Mental Health modules should be embedded in sporting education - Mark Ward TD
Sinn Féin spokesperson on Mental Health, Mark Ward TD, has today published results of a 'Mental Health in Sports' survey.
Teachta Ward conducted the survey in late last year alongside Sinn Féin spokesperson on Sport, Chris Andrews TD.
The survey invited sports organisations and groups to submit their experiences of early prevention, early intervention and coach education regarding mental health.
Over 93% of participants believe that mental health modules should be part of their coaching education.
Teachta Ward said:
“Having worked for many years in front line mental health and addiction services, in addition to volunteering as a coach/mentor with local soccer and GAA clubs, I have a keen interest in this area.
“Alongside my colleague Chris Andrews TD, I launched a mental health in sports survey to inform us on how we can improve mental health awareness and skills for coaches involved with sports clubs across the country.
“The survey attracted volunteers, coaches and athletes from a wide range of sports sectors such as FAI, Basketball, GAA, Hiking, Irish Athletic boxing Association, Special Olympics Ireland Softball, Karate and Athletics.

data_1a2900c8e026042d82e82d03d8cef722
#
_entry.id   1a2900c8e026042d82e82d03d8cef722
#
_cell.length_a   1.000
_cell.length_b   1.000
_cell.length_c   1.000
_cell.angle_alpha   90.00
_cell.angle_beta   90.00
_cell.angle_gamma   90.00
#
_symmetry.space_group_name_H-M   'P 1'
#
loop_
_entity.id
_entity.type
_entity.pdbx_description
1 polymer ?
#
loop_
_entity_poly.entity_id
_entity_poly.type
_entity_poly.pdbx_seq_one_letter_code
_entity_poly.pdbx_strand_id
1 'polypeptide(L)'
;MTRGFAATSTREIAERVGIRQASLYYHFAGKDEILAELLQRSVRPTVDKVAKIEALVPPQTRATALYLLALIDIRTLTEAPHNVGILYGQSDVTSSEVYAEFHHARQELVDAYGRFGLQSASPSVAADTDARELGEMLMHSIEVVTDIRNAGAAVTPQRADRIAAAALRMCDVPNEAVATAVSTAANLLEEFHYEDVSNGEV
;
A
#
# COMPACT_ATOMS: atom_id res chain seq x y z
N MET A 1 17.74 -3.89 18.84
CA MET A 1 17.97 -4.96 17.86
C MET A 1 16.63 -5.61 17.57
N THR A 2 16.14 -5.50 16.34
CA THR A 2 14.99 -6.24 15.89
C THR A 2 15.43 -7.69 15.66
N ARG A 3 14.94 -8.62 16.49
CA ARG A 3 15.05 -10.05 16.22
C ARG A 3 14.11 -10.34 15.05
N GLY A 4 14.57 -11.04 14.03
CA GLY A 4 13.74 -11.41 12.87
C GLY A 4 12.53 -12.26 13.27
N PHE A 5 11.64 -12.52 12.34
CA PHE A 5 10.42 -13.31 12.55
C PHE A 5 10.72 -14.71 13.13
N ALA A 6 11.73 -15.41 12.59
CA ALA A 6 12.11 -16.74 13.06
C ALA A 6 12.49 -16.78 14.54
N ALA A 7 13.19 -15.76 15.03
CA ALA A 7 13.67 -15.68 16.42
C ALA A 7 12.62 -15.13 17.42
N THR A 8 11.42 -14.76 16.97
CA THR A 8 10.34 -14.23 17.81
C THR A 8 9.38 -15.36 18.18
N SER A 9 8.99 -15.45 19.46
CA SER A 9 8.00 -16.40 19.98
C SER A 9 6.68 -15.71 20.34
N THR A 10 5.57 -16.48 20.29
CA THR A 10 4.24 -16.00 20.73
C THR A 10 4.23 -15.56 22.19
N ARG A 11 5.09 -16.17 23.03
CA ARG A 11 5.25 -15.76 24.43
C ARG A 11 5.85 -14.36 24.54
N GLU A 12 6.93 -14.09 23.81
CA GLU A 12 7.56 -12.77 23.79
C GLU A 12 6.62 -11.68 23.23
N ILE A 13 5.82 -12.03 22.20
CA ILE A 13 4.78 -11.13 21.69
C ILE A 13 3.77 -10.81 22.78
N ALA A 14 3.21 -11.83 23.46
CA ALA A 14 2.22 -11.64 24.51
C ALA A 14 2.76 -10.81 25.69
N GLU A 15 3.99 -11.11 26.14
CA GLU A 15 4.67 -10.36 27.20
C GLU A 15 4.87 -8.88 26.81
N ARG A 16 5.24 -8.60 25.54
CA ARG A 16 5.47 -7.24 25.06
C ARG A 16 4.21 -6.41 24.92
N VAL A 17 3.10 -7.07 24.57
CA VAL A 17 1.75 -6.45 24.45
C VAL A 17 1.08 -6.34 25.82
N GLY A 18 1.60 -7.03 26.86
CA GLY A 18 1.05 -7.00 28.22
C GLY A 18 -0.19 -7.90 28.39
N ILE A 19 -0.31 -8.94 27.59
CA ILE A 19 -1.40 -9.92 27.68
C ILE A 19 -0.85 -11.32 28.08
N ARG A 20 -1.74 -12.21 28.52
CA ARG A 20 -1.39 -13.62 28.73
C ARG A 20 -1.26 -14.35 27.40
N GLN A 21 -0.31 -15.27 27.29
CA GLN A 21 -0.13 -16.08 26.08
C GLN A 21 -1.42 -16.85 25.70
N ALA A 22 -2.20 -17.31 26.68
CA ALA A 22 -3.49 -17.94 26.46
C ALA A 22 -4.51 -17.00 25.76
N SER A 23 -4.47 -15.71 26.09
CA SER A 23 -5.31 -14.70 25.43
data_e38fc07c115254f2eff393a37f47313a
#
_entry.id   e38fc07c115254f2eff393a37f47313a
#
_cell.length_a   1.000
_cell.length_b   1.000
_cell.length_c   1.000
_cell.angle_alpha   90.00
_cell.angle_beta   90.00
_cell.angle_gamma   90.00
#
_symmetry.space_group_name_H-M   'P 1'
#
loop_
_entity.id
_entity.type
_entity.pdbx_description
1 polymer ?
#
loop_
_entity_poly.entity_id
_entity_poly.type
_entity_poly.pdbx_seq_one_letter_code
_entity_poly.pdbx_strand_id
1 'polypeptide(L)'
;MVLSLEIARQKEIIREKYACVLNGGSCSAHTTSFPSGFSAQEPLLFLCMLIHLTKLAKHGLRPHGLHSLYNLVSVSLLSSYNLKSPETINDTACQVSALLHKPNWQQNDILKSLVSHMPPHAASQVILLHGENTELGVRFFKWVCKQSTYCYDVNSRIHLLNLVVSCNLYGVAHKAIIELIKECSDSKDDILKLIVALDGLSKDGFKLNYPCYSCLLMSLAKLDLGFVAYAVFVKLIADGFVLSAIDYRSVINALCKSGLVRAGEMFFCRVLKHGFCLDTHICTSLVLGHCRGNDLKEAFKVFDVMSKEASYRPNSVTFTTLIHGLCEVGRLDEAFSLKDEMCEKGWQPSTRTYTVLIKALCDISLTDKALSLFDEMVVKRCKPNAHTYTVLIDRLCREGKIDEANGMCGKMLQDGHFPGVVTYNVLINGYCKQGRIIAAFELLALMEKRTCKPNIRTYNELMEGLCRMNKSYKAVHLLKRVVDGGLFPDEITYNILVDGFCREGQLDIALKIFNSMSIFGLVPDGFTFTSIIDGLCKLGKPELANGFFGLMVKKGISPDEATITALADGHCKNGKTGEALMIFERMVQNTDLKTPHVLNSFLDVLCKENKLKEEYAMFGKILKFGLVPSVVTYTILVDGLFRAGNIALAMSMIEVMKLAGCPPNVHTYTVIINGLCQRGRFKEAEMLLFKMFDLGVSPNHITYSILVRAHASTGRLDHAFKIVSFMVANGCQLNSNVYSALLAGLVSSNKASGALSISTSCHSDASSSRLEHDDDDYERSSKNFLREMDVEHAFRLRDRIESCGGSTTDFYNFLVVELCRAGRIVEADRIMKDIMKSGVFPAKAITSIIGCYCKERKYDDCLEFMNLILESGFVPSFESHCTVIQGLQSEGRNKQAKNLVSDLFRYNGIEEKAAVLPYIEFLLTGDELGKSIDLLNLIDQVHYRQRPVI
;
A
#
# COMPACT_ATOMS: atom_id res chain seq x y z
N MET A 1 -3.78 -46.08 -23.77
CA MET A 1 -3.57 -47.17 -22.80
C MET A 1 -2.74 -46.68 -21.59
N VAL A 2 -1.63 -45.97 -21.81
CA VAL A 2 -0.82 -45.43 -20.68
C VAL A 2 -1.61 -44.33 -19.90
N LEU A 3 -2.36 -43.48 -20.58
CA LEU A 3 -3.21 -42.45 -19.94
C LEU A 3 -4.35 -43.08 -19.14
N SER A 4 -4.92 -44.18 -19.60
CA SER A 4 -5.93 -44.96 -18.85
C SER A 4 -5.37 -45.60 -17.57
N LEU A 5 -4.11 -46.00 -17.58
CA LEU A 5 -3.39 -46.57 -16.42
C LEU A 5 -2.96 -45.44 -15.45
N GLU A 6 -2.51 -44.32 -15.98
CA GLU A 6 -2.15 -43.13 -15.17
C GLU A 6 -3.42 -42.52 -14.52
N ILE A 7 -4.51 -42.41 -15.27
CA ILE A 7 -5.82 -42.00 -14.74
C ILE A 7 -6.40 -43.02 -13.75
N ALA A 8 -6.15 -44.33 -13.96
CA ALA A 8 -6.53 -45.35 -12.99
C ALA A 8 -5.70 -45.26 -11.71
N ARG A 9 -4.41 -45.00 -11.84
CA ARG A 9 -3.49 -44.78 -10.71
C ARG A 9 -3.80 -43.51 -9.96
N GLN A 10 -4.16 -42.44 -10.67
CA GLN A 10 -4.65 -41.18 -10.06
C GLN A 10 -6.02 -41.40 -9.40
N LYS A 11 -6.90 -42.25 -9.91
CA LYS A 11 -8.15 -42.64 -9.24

“Results show 93.5% of participants believe that mental health modules should be embedded in National Governing Bodies' coach education pathways. This would benefit sporting organisations and athletes alike.
“95% think that implementing suicide awareness programmes would benefit coaches, volunteers, students and extended staff of people working with sportspersons.
“Participation in sports is well documented to be beneficial for our mental health and over all wellbeing. There is a definite link between the positive benefits of physical activity on mental health.
"Despite the benefits of participating in sports, sportspersons are not immune to developing a mental health illness, nor protected from mental health issues such as depression, which has become more prevalent in modern sport.
“Information received from Sports Ireland and through parliamentary questions informed me that there are 1.7 million people who participate in sports across the state, with 430,000 volunteers in 12,000 different clubs.
“It is welcome that 488 people involved in sports completed suicide prevention training provided by the National Office for Suicide Prevention since 2017. However more needs to be done.
“As concerns around mental health across the spectrum have increased, it has highlighted the lack of supports and resources available to some sport organisations.
“Currently, there is no co-ordinated approach by the various sporting bodies under Sports Ireland. Each individual organisation takes their own approach on developing mental health awareness.
“What is needed is that each club has at least one trained mental health officer who is a point of contact within the club. We also want to improve the mental health education for all volunteers and extended staff of people working in the sports sector.
“This can be achieved by the mandatory inclusion of mental health modules in coach education pathways of National Governing Bodies like the FAI and GAA."